By the end of lesson 12, we’ve completed building much of the fastai library for Python from scratch. Next we repeat the process for Swift! The final two lessons are co-taught by Jeremy along with Chris Lattner, the original developer of Swift, and the lead of the Swift for TensorFlow project at Google Brain.

Swift code and Python code don’t look all that different

In this lesson, Chris explains what Swift is, and what it’s designed to do. He shares insights on its development history, and why he thinks it’s a great fit for deep learning and numeric programming more generally. He also provides some background on how Swift and TensorFlow fit together, both now and in the future. Next up, Chris shows a bit about using types to ensure your code has less errors, whilst letting Swift figure out most of your types for you. And he explains some of the key pieces of syntax we’ll need to get started.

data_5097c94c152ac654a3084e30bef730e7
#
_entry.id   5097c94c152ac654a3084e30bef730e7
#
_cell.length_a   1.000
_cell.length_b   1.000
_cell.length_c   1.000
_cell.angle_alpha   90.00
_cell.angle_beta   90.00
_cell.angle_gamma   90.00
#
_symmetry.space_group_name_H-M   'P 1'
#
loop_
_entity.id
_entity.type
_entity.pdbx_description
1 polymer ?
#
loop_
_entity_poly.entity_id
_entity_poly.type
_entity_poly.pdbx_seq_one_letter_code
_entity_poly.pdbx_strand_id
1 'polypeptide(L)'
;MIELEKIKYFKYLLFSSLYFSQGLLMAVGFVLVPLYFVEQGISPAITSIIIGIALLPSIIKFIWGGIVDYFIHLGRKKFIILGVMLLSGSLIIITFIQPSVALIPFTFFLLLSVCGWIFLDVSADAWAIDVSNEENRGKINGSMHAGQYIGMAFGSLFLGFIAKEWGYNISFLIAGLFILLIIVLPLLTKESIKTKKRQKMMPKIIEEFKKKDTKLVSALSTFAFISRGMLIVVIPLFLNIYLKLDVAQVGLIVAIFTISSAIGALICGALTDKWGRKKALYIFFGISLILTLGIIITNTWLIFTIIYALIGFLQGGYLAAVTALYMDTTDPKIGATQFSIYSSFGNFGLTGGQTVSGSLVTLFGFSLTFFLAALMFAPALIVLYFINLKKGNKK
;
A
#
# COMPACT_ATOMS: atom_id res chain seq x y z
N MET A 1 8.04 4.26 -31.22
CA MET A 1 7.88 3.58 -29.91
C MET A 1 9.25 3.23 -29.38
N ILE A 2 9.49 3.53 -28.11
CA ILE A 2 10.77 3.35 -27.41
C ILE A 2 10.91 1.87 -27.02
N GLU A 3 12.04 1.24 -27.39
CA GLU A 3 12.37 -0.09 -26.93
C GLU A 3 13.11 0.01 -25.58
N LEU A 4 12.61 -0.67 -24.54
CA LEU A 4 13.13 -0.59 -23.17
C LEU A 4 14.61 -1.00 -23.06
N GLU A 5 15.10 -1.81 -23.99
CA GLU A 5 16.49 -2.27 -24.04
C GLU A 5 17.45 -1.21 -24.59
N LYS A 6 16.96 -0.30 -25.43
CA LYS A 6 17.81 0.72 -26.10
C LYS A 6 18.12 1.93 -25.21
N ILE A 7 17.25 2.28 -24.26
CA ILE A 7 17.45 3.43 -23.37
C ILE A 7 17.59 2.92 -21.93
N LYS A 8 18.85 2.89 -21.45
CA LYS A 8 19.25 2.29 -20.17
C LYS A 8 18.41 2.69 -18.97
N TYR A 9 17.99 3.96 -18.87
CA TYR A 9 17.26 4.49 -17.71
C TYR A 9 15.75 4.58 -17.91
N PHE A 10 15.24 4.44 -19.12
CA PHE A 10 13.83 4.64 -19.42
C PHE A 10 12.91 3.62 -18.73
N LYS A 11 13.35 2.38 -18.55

Chris also explains what a compiler is, and how LLVM makes compiler development easier. Then he shows how we can actually access and change LLVM builtin types directly from Swift! Thanks to the compilation and language design, basic code runs very fast indeed - about 8000 times faster than Python in the simple example Chris showed in class.

Learning about the implementation of float in Swift

Finally, we look at different ways of calculating matrix products in Swift, including using Swift for TensorFlow’s Tensor class.

Swift resources

Lesson 14: C interop; Protocols; Putting it all together